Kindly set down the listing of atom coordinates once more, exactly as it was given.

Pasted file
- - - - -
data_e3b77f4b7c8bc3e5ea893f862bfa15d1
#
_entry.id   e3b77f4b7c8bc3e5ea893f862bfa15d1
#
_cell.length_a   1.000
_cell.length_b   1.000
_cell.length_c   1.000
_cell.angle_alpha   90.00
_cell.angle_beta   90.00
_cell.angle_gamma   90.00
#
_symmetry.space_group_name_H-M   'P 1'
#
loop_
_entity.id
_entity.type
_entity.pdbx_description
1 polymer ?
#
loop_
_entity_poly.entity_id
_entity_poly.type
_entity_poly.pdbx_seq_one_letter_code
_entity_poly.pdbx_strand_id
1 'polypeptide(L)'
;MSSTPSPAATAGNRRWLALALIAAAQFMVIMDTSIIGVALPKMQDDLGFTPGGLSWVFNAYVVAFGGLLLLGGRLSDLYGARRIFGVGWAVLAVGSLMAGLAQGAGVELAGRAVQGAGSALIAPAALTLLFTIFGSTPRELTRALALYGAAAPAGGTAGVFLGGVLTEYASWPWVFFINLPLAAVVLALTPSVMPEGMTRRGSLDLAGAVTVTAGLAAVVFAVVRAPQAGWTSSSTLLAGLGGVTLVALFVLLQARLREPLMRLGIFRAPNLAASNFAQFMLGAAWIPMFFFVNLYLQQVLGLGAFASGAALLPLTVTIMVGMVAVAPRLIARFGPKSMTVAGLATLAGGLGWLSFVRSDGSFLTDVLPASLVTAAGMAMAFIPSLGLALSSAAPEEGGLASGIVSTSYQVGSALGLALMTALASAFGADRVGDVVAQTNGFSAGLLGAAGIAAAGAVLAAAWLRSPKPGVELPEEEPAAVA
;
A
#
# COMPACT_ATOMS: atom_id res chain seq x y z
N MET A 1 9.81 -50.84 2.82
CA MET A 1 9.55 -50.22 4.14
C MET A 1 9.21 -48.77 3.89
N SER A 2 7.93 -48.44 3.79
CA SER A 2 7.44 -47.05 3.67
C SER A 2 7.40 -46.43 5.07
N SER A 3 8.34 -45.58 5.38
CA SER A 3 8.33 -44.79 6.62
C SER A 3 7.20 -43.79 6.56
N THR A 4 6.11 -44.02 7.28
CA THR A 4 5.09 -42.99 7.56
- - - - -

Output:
data_e3b77f4b7c8bc3e5ea893f862bfa15d1
#
_entry.id   e3b77f4b7c8bc3e5ea893f862bfa15d1
#
_cell.length_a   1.000
_cell.length_b   1.000
_cell.length_c   1.000
_cell.angle_alpha   90.00
_cell.angle_beta   90.00
_cell.angle_gamma   90.00
#
_symmetry.space_group_name_H-M   'P 1'
#
loop_
_entity.id
_entity.type
_entity.pdbx_description
1 polymer ?
#
loop_
_entity_poly.entity_id
_entity_poly.type
_entity_poly.pdbx_seq_one_letter_code
_entity_poly.pdbx_strand_id
1 'polypeptide(L)'
;MSSTPSPAATAGNRRWLALALIAAAQFMVIMDTSIIGVALPKMQDDLGFTPGGLSWVFNAYVVAFGGLLLLGGRLSDLYGARRIFGVGWAVLAVGSLMAGLAQGAGVELAGRAVQGAGSALIAPAALTLLFTIFGSTPRELTRALALYGAAAPAGGTAGVFLGGVLTEYASWPWVFFINLPLAAVVLALTPSVMPEGMTRRGSLDLAGAVTVTAGLAAVVFAVVRAPQAGWTSSSTLLAGLGGVTLVALFVLLQARLREPLMRLGIFRAPNLAASNFAQFMLGAAWIPMFFFVNLYLQQVLGLGAFASGAALLPLTVTIMVGMVAVAPRLIARFGPKSMTVAGLATLAGGLGWLSFVRSDGSFLTDVLPASLVTAAGMAMAFIPSLGLALSSAAPEEGGLASGIVSTSYQVGSALGLALMTALASAFGADRVGDVVAQTNGFSAGLLGAAGIAAAGAVLAAAWLRSPKPGVELPEEEPAAVA
;
A
#
# COMPACT_ATOMS: atom_id res chain seq x y z
N MET A 1 9.81 -50.84 2.82
CA MET A 1 9.55 -50.22 4.14
C MET A 1 9.21 -48.77 3.89
N SER A 2 7.93 -48.44 3.79
CA SER A 2 7.44 -47.05 3.67
C SER A 2 7.40 -46.43 5.07
N SER A 3 8.34 -45.58 5.38
CA SER A 3 8.33 -44.79 6.62
C SER A 3 7.20 -43.79 6.56
N THR A 4 6.11 -44.02 7.28
CA THR A 4 5.09 -42.99 7.56